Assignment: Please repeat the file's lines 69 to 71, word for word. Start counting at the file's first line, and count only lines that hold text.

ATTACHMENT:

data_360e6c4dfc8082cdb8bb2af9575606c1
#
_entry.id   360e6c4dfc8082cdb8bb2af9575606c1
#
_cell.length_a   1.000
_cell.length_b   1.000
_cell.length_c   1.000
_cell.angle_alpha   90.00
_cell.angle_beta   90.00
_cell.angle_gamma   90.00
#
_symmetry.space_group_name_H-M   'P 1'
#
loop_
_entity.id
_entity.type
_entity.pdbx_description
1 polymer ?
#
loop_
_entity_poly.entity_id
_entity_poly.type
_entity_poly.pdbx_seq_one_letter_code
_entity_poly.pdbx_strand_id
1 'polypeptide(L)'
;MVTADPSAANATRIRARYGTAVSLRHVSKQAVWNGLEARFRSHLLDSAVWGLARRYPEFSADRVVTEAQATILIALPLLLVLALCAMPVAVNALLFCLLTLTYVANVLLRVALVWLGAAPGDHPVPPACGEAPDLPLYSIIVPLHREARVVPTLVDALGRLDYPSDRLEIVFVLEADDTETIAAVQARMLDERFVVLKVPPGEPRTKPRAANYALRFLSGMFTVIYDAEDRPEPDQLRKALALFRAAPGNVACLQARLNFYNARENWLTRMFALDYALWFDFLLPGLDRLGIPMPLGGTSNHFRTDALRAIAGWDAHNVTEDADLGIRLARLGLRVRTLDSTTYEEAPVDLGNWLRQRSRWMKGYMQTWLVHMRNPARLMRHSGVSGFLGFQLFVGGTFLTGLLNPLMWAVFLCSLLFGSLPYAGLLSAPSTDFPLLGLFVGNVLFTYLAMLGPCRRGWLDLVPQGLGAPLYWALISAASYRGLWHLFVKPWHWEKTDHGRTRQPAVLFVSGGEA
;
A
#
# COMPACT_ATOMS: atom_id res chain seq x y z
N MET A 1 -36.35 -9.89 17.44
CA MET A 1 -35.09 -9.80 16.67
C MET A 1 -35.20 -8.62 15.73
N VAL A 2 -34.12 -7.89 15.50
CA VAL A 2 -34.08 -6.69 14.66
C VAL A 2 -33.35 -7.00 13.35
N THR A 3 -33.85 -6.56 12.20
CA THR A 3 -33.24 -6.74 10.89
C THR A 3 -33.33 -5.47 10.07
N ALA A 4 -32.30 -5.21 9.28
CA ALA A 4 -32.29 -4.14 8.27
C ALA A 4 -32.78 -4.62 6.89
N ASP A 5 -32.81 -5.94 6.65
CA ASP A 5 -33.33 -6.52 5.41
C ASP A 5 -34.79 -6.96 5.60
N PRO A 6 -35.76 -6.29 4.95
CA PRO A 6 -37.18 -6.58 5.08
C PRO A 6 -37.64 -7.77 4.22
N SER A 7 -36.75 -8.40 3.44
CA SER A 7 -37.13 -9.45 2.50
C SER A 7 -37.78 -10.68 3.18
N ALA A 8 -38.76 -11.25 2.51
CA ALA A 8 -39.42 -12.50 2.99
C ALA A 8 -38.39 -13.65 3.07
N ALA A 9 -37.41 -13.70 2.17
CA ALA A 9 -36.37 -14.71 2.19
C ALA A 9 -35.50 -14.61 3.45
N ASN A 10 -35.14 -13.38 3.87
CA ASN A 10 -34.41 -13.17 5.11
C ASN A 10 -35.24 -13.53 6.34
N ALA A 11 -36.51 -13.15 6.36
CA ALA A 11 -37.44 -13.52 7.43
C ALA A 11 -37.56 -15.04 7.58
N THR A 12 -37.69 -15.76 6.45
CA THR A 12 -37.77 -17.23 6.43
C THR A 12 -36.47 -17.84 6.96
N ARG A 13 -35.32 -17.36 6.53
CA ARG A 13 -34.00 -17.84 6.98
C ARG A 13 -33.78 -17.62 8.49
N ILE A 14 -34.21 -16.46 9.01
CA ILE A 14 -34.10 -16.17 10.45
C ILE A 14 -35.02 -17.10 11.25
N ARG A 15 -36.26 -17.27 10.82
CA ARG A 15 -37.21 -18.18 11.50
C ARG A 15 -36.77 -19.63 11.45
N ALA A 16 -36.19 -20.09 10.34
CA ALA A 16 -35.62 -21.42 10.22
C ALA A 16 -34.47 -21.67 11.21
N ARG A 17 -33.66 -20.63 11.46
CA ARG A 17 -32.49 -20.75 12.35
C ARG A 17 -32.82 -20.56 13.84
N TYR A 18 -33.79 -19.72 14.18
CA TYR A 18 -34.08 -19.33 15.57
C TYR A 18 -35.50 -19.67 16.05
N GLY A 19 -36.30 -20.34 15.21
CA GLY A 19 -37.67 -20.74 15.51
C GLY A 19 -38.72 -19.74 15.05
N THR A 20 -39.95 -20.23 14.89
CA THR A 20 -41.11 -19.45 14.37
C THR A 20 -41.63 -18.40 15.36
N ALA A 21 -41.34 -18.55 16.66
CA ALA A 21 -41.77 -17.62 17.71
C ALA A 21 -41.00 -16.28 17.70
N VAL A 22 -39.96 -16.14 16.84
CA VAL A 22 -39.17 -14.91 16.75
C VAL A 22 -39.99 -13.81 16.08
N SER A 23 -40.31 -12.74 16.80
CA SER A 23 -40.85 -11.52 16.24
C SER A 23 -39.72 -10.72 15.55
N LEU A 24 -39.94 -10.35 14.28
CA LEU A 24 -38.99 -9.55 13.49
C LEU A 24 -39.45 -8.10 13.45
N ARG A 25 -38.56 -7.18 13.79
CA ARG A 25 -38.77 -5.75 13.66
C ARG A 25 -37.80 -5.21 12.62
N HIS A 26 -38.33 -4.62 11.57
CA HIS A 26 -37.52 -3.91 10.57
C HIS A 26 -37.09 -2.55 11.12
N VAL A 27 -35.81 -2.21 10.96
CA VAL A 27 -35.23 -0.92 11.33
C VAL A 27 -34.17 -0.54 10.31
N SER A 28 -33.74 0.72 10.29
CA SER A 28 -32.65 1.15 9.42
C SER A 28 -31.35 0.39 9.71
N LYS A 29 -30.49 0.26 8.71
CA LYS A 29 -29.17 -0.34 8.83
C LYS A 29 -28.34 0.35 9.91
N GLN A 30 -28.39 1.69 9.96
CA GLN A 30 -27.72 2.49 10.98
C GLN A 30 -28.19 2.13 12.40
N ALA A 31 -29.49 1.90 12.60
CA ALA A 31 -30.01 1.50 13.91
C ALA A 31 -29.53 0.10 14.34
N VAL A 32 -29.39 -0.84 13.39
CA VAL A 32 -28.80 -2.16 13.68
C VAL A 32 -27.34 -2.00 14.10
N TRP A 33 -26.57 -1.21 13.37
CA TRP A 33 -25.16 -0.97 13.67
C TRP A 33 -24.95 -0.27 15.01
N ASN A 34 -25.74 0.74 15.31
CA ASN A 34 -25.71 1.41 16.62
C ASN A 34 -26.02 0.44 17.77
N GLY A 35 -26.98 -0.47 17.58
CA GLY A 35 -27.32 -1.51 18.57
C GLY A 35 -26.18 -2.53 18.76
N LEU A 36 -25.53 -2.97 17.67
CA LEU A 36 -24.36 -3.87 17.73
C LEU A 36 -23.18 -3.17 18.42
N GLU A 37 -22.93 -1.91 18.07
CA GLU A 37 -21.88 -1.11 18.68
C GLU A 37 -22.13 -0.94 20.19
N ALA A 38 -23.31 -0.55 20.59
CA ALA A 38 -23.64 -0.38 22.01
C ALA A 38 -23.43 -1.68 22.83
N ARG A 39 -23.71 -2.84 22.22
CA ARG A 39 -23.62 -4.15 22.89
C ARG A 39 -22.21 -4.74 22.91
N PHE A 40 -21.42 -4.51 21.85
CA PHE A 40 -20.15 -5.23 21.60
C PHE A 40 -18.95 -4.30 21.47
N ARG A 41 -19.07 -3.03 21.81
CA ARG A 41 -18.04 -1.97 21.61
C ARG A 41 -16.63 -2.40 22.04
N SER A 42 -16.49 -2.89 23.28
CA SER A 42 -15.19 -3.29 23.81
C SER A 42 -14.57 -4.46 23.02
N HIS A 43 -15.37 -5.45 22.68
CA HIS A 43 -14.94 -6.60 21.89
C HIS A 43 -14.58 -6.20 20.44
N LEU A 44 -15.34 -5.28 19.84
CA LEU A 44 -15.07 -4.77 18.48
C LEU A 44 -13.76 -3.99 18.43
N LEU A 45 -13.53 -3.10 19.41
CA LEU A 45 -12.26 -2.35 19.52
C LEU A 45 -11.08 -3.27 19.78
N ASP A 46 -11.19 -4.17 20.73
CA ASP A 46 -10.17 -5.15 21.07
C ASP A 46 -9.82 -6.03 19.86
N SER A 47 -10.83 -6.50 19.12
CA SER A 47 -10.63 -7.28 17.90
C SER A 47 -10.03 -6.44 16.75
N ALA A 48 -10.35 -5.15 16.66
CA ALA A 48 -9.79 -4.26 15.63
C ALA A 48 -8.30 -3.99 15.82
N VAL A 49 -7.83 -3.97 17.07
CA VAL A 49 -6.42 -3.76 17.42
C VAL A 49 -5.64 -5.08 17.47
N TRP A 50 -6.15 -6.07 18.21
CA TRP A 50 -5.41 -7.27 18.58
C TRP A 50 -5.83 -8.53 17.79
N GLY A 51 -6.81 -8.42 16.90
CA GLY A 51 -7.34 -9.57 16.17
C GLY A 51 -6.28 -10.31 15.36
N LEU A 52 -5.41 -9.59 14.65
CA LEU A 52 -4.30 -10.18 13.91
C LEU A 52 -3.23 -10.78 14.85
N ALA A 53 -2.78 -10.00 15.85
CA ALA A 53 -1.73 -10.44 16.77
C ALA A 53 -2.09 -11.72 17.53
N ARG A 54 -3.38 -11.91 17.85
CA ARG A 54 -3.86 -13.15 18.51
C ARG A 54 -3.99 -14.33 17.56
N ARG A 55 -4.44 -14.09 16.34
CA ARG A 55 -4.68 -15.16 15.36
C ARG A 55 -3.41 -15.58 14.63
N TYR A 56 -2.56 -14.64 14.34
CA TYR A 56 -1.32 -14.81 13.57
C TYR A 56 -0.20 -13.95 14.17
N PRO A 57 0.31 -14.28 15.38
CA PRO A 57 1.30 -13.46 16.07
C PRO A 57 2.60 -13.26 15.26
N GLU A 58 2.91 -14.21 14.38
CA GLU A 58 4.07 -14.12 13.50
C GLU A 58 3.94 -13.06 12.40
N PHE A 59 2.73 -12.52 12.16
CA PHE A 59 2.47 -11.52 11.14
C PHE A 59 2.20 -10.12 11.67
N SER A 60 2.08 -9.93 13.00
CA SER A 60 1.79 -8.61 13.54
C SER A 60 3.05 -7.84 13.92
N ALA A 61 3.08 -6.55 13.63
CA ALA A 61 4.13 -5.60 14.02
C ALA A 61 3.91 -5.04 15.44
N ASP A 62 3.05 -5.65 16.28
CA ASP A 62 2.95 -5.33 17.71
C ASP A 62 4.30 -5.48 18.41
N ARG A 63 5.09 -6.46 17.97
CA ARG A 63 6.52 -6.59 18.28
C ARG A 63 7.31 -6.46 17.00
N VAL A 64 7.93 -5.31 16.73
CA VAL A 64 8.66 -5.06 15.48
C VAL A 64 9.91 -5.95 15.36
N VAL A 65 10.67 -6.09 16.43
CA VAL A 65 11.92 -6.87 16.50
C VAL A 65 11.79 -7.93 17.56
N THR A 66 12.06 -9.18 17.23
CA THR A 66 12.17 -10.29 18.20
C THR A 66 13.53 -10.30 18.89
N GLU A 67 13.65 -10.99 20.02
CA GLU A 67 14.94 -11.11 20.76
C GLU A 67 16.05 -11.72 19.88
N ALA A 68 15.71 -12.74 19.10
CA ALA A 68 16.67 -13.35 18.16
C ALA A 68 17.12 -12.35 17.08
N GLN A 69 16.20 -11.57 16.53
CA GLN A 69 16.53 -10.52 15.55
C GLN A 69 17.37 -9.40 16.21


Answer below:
C ARG A 13 -33.78 -17.62 8.49
N ILE A 14 -34.21 -16.46 9.01
CA ILE A 14 -34.10 -16.17 10.45